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A slice of Flagstaff’s past: NiMarco’s Pizza Downtown reflects on its origins with new mural by the Mural Mice

A slice of Flagstaff’s past: NiMarco’s Pizza Downtown reflects on its origins with new mural by the Mural Mice

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A section of the Mural Mice's new mural at NiMarco's Downtown imagines the pizza shop as it was when it opened in 1979. Courtesy photo

When dine-in operations at restaurants throughout Flagstaff and statewide halted to slow the spread of COVID-19, many owners took it as an opportunity to renovate.

NiMarco’s Pizza has been part of the rich fabric of Flagstaff since the 1970s. Once a take-out pizza shop in a nondescript brick building on Beaver Street offering 65-cent slices, NiMarco’s now serves the community out of three locations—downtown, on the west side near Northern Arizona University and on the east side—with the downtown shop recently receiving a makeover.

“We opened our east side store about six months ago and we did some things decoration-wise that we really liked, so we wanted to make the downtown store kind of match that,” owner Dave Ledbetter explains.

He and business partner Tommy Glenn reached out to the Mural Mice, made up of R.E. Wall and Margaret Dewar, who had contributed several small murals to their east side location. Although the pair are well-known around town for their ubiquitous work, they certainly weren’t immune to the impact the pandemic has had on the arts. But while many projects were canceled, the Mural Mice continued work on others, with Dewar drawing up plans following input from the community for a mural at the East Flagstaff Community Library while Wall focused on the NiMarco’s project.

“It slowed down, but there’s still a demand for murals, surprisingly—we're still getting requests,” Wall says. “It’s not totally dead, it’s just the pulse is a little lower.

“People value art,” he adds. “The businesses are struggling, but have a chance to renovate their businesses and put the love into them. And that sometimes includes painting murals.”

The vision Ledbetter presented to the Mural Mice involved stepping back in time to when NiMarco’s first opened.

“We have old-school Flagstaff residents who come in all the time and say, ‘I remember when this place was a little shack on the corner,’” he says.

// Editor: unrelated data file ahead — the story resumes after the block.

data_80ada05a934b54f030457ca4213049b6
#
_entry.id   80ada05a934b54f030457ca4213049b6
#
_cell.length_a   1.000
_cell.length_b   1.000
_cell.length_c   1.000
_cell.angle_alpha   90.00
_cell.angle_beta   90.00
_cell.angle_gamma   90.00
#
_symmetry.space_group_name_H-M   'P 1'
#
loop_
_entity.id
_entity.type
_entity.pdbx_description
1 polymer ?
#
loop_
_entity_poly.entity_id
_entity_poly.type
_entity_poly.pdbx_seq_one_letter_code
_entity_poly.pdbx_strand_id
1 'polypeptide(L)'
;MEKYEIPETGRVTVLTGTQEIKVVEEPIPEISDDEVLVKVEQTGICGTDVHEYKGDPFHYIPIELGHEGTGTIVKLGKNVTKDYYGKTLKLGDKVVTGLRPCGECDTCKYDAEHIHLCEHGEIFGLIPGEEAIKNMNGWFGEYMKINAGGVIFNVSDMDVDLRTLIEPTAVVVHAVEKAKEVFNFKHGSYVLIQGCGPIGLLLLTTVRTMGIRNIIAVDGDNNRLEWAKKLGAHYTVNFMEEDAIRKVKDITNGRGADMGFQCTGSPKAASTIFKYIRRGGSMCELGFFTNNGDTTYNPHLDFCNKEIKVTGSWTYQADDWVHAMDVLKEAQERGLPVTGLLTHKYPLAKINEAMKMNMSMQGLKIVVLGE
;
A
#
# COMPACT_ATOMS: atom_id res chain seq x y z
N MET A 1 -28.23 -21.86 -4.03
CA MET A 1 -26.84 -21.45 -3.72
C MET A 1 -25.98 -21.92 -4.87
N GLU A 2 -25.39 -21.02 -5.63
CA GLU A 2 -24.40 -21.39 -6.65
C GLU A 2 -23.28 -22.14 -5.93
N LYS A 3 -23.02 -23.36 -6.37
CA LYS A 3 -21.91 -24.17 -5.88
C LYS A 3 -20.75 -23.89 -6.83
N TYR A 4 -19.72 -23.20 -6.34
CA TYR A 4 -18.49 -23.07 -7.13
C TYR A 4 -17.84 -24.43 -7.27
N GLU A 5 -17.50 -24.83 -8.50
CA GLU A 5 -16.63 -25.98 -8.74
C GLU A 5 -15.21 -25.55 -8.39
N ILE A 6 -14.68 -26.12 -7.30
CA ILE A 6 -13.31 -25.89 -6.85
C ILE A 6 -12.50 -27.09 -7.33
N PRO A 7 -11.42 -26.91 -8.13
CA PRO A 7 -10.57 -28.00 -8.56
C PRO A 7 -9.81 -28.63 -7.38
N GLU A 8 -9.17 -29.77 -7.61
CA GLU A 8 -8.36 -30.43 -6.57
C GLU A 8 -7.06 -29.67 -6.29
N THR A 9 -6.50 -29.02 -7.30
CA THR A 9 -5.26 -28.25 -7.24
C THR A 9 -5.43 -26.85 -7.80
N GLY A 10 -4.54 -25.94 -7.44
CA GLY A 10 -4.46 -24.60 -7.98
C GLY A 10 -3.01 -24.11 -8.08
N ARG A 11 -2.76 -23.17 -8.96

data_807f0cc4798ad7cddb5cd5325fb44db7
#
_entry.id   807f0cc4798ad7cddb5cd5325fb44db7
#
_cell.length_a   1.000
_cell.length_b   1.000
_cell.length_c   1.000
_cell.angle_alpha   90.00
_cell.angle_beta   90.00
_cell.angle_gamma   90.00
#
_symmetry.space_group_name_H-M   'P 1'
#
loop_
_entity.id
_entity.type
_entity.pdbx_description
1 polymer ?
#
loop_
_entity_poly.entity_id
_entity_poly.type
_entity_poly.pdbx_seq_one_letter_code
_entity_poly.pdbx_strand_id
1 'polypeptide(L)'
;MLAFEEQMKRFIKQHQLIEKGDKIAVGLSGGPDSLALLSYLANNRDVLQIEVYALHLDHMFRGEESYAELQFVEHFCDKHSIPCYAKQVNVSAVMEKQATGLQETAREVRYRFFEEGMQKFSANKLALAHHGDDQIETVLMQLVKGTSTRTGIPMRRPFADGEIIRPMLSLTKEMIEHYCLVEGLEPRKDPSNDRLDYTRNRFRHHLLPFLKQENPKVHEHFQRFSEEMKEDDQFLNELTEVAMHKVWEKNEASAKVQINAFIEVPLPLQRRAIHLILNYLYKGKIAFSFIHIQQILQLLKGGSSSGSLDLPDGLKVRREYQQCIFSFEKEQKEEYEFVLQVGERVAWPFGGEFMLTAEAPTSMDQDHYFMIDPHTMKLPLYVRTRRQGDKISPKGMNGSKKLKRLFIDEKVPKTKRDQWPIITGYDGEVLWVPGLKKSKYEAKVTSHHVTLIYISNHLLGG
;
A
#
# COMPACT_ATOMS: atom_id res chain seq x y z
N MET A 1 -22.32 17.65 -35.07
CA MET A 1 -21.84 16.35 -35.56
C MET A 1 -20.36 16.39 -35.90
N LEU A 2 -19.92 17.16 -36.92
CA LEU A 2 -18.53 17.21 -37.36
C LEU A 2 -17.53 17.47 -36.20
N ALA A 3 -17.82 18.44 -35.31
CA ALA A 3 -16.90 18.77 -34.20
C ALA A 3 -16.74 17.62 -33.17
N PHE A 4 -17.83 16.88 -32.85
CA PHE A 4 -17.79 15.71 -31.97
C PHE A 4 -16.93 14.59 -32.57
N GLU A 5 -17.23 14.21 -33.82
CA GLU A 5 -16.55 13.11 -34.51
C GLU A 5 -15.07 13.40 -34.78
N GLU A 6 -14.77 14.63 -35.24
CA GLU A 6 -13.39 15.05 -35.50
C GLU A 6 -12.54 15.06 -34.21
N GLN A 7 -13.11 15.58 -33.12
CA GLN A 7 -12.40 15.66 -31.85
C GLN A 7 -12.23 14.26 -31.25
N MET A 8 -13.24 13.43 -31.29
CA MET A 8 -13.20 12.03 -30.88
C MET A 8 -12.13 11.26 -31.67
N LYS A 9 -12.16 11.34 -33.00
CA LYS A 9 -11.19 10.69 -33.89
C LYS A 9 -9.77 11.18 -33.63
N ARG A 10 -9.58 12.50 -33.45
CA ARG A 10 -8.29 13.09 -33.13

Ledbetter, who has owned NiMarco’s for more than 20 years, tracked down the original owner who had a grainy picture of the shop as it was circa 1979, which served as a reference for the mural.

“I wanted to pay homage to this side of town,” Ledbetter says. “It’s rich in history, the Southside’s got a lot of fond memories and there’s still a lot of residents—I have a lady who works for me who’s in her 70’s and has lived two doors down since she was born. We just wanted to pay some respect to that generation and the history that’s there.”

When it came down to choosing who to hire for the project, Wall was a quick choice. The artist moved to Flagstaff as a 20-year-old in 1990, and recalls the town during that time as a place that drew Deadheads and various other travelers who would often sleep in their RVs and converted school buses in the parking lot north of NiMarco’s. In trying to imagine the Flagstaff of 1979, Wall spoke to longtime residents and researched the history of the predominantly Black and Hispanic Southside neighborhood.

“When you ask somebody to paint a scene of what Flagstaff likely looked like 40 years ago, it’s nice to have somebody who’s been around,” Ledbetter says. “If I brought someone in from Phoenix, let’s say, or somewhere else, they wouldn’t necessarily have that connection to the community to draw from, which he did.”

The result is an earth-toned scene depicting travelers in homemade clothes piling out of vans and joyfully dancing outside the restaurant.

“I was really trying to find the spirit of early Flagstaff and recreate that for people to see,” Wall says. “1979 Flagstaff was a whole ‘nother place.”

The return of dine-in brings with it new safety measures like implementing social distancing measures and required hand washing every 30 minutes for NiMarco’s staff, an increase in sanitization of commonly touched surfaces and a plexiglass shield at the front counter. Wall and Ledbetter look forward to the public’s reaction to the mural, and the latter adds he and his staff have missed the social aspect of dine-in.

“That’s what we’re looking forward to most, getting back to interacting with our customers, and not just making a sale,” he says.

Even if the restaurant has to temporarily close again, Ledbetter isn’t discouraged.

“The future’s bright,” he says. “We’ve always been a takeout and delivery operation, so that’s something that we can always continue to do out of necessity. Between [the increase of] minimum wage and coronavirus and the availability of our groceries—that has been a challenge for us too, just getting ahold of product—all of these challenges are making it really hard on our industry, but the strong survive. You gotta keep your head up and just keep marching forward.”

All three NiMarco’s Pizza locations are currently open for dine-in. The Mural Mice’s new mural at the downtown shop, 101 S. Beaver St., will be unveiled today, Thursday, June 18, at 5:30 p.m. Visit www.nimarcospizza.com and www.muralmice.com for more information, or find the businesses on Facebook.

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